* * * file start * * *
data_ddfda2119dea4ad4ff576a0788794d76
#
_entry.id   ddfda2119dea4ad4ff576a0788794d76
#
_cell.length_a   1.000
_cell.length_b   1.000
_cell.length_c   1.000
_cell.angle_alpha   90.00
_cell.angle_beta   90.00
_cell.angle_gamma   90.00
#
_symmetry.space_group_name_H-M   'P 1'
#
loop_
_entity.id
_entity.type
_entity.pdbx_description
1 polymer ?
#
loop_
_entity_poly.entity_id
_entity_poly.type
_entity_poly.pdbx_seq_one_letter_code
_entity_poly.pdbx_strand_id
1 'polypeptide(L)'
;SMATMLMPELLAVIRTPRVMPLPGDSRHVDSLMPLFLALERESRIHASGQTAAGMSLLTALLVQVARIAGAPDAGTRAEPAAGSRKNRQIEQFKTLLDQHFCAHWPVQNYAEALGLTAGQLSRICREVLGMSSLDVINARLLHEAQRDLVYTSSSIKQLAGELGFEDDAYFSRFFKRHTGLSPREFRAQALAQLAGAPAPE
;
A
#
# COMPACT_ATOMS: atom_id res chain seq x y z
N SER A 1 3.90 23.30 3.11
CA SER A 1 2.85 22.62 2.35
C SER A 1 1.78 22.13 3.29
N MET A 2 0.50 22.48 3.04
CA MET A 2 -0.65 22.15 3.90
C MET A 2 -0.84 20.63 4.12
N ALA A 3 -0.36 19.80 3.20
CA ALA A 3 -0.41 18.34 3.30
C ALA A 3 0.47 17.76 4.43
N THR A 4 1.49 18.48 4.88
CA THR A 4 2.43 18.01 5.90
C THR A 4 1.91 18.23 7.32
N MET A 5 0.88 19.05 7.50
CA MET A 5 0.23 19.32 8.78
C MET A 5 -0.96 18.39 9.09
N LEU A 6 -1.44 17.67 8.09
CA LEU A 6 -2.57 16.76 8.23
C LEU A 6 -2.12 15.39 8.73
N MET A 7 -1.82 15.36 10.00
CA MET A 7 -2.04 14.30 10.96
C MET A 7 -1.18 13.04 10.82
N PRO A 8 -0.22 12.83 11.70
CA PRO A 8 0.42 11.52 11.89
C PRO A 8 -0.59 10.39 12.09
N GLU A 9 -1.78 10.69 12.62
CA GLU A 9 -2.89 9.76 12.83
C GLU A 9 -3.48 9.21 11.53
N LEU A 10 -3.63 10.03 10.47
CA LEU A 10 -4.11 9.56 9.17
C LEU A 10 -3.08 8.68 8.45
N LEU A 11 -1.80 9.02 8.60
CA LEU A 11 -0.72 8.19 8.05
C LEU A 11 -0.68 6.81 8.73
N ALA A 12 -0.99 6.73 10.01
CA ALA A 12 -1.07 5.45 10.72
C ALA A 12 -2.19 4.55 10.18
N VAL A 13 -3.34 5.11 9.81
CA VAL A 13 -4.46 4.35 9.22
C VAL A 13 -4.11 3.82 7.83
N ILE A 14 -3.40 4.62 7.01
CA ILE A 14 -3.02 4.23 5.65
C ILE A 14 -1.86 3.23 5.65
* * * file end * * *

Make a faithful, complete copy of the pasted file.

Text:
data_ddfda2119dea4ad4ff576a0788794d76
#
_entry.id   ddfda2119dea4ad4ff576a0788794d76
#
_cell.length_a   1.000
_cell.length_b   1.000
_cell.length_c   1.000
_cell.angle_alpha   90.00
_cell.angle_beta   90.00
_cell.angle_gamma   90.00
#
_symmetry.space_group_name_H-M   'P 1'
#
loop_
_entity.id
_entity.type
_entity.pdbx_description
1 polymer ?
#
loop_
_entity_poly.entity_id
_entity_poly.type
_entity_poly.pdbx_seq_one_letter_code
_entity_poly.pdbx_strand_id
1 'polypeptide(L)'
;SMATMLMPELLAVIRTPRVMPLPGDSRHVDSLMPLFLALERESRIHASGQTAAGMSLLTALLVQVARIAGAPDAGTRAEPAAGSRKNRQIEQFKTLLDQHFCAHWPVQNYAEALGLTAGQLSRICREVLGMSSLDVINARLLHEAQRDLVYTSSSIKQLAGELGFEDDAYFSRFFKRHTGLSPREFRAQALAQLAGAPAPE
;
A
#
# COMPACT_ATOMS: atom_id res chain seq x y z
N SER A 1 3.90 23.30 3.11
CA SER A 1 2.85 22.62 2.35
C SER A 1 1.78 22.13 3.29
N MET A 2 0.50 22.48 3.04
CA MET A 2 -0.65 22.15 3.90
C MET A 2 -0.84 20.63 4.12
N ALA A 3 -0.36 19.80 3.20
CA ALA A 3 -0.41 18.34 3.30
C ALA A 3 0.47 17.76 4.43
N THR A 4 1.49 18.48 4.88
CA THR A 4 2.43 18.01 5.90
C THR A 4 1.91 18.23 7.32
N MET A 5 0.88 19.05 7.50
CA MET A 5 0.23 19.32 8.78
C MET A 5 -0.96 18.39 9.09
N LEU A 6 -1.44 17.67 8.09
CA LEU A 6 -2.57 16.76 8.23
C LEU A 6 -2.12 15.39 8.73
N MET A 7 -1.82 15.36 10.00
CA MET A 7 -2.04 14.30 10.96
C MET A 7 -1.18 13.04 10.82
N PRO A 8 -0.22 12.83 11.70
CA PRO A 8 0.42 11.52 11.89
C PRO A 8 -0.59 10.39 12.09
N GLU A 9 -1.78 10.69 12.62
CA GLU A 9 -2.89 9.76 12.83
C GLU A 9 -3.48 9.21 11.53
N LEU A 10 -3.63 10.03 10.47
CA LEU A 10 -4.11 9.56 9.17
C LEU A 10 -3.08 8.68 8.45
N LEU A 11 -1.80 9.02 8.60
CA LEU A 11 -0.72 8.19 8.05
C LEU A 11 -0.68 6.81 8.73
N ALA A 12 -0.99 6.73 10.01
CA ALA A 12 -1.07 5.45 10.72
C ALA A 12 -2.19 4.55 10.18
N VAL A 13 -3.34 5.11 9.81
CA VAL A 13 -4.46 4.35 9.22
C VAL A 13 -4.11 3.82 7.83
N ILE A 14 -3.40 4.62 7.01
CA ILE A 14 -3.02 4.23 5.65
C ILE A 14 -1.86 3.23 5.65